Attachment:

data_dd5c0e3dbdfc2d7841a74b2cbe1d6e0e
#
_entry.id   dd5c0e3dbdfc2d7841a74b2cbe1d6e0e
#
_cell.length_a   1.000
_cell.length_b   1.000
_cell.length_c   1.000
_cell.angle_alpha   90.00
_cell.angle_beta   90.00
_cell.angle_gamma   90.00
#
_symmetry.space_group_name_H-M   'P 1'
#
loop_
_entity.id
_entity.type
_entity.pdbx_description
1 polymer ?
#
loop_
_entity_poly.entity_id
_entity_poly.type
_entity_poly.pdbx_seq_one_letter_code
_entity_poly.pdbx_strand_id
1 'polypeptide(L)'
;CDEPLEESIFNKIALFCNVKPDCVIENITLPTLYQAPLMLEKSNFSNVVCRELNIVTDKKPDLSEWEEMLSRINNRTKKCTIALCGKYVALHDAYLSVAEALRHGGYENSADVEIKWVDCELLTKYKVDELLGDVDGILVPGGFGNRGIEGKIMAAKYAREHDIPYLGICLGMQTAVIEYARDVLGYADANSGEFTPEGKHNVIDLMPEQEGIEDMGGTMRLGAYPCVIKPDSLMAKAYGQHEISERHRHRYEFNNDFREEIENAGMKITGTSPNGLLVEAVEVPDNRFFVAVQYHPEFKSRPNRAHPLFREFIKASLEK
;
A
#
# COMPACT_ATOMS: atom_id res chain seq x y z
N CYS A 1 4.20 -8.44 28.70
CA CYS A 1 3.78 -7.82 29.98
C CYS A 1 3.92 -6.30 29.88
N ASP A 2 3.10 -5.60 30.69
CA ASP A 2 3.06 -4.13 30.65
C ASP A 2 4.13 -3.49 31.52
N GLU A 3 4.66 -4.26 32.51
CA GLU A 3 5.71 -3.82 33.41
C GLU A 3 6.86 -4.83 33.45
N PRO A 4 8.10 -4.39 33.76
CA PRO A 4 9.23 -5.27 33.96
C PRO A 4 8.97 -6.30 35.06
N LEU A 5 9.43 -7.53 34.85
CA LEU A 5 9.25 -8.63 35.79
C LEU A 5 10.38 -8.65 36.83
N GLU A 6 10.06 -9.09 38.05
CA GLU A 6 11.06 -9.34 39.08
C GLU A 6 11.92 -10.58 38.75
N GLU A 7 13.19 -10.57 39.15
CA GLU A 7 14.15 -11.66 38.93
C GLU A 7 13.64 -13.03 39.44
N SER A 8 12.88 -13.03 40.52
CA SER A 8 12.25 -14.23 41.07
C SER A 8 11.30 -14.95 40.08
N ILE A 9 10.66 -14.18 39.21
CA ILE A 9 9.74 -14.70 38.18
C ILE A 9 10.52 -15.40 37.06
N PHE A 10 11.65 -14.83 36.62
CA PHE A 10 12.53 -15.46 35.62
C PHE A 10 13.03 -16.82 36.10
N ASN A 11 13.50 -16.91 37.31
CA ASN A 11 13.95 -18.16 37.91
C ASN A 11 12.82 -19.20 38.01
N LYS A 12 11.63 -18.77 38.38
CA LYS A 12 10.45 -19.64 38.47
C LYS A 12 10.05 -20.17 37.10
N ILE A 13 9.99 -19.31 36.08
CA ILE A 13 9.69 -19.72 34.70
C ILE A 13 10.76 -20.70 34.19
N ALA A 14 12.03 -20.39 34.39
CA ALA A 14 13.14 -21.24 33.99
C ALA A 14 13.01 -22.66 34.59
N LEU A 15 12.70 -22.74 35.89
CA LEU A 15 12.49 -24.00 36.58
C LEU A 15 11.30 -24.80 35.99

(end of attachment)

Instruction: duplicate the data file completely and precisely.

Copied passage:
data_dd5c0e3dbdfc2d7841a74b2cbe1d6e0e
#
_entry.id   dd5c0e3dbdfc2d7841a74b2cbe1d6e0e
#
_cell.length_a   1.000
_cell.length_b   1.000
_cell.length_c   1.000
_cell.angle_alpha   90.00
_cell.angle_beta   90.00
_cell.angle_gamma   90.00
#
_symmetry.space_group_name_H-M   'P 1'
#
loop_
_entity.id
_entity.type
_entity.pdbx_description
1 polymer ?
#
loop_
_entity_poly.entity_id
_entity_poly.type
_entity_poly.pdbx_seq_one_letter_code
_entity_poly.pdbx_strand_id
1 'polypeptide(L)'
;CDEPLEESIFNKIALFCNVKPDCVIENITLPTLYQAPLMLEKSNFSNVVCRELNIVTDKKPDLSEWEEMLSRINNRTKKCTIALCGKYVALHDAYLSVAEALRHGGYENSADVEIKWVDCELLTKYKVDELLGDVDGILVPGGFGNRGIEGKIMAAKYAREHDIPYLGICLGMQTAVIEYARDVLGYADANSGEFTPEGKHNVIDLMPEQEGIEDMGGTMRLGAYPCVIKPDSLMAKAYGQHEISERHRHRYEFNNDFREEIENAGMKITGTSPNGLLVEAVEVPDNRFFVAVQYHPEFKSRPNRAHPLFREFIKASLEK
;
A
#
# COMPACT_ATOMS: atom_id res chain seq x y z
N CYS A 1 4.20 -8.44 28.70
CA CYS A 1 3.78 -7.82 29.98
C CYS A 1 3.92 -6.30 29.88
N ASP A 2 3.10 -5.60 30.69
CA ASP A 2 3.06 -4.13 30.65
C ASP A 2 4.13 -3.49 31.52
N GLU A 3 4.66 -4.26 32.51
CA GLU A 3 5.71 -3.82 33.41
C GLU A 3 6.86 -4.83 33.45
N PRO A 4 8.10 -4.39 33.76
CA PRO A 4 9.23 -5.27 33.96
C PRO A 4 8.97 -6.30 35.06
N LEU A 5 9.43 -7.53 34.85
CA LEU A 5 9.25 -8.63 35.79
C LEU A 5 10.38 -8.65 36.83
N GLU A 6 10.06 -9.09 38.05
CA GLU A 6 11.06 -9.34 39.08
C GLU A 6 11.92 -10.58 38.75
N GLU A 7 13.19 -10.57 39.15
CA GLU A 7 14.15 -11.66 38.93
C GLU A 7 13.64 -13.03 39.44
N SER A 8 12.88 -13.03 40.52
CA SER A 8 12.25 -14.23 41.07
C SER A 8 11.30 -14.95 40.08
N ILE A 9 10.66 -14.18 39.21
CA ILE A 9 9.74 -14.70 38.18
C ILE A 9 10.52 -15.40 37.06
N PHE A 10 11.65 -14.83 36.62
CA PHE A 10 12.53 -15.46 35.62
C PHE A 10 13.03 -16.82 36.10
N ASN A 11 13.50 -16.91 37.31
CA ASN A 11 13.95 -18.16 37.91
C ASN A 11 12.82 -19.20 38.01
N LYS A 12 11.63 -18.77 38.38
CA LYS A 12 10.45 -19.64 38.47
C LYS A 12 10.05 -20.17 37.10
N ILE A 13 9.99 -19.31 36.08
CA ILE A 13 9.69 -19.72 34.70
C ILE A 13 10.76 -20.70 34.19
N ALA A 14 12.03 -20.39 34.39
CA ALA A 14 13.14 -21.24 33.99
C ALA A 14 13.01 -22.66 34.59
N LEU A 15 12.70 -22.74 35.89
CA LEU A 15 12.49 -24.00 36.58
C LEU A 15 11.30 -24.80 35.99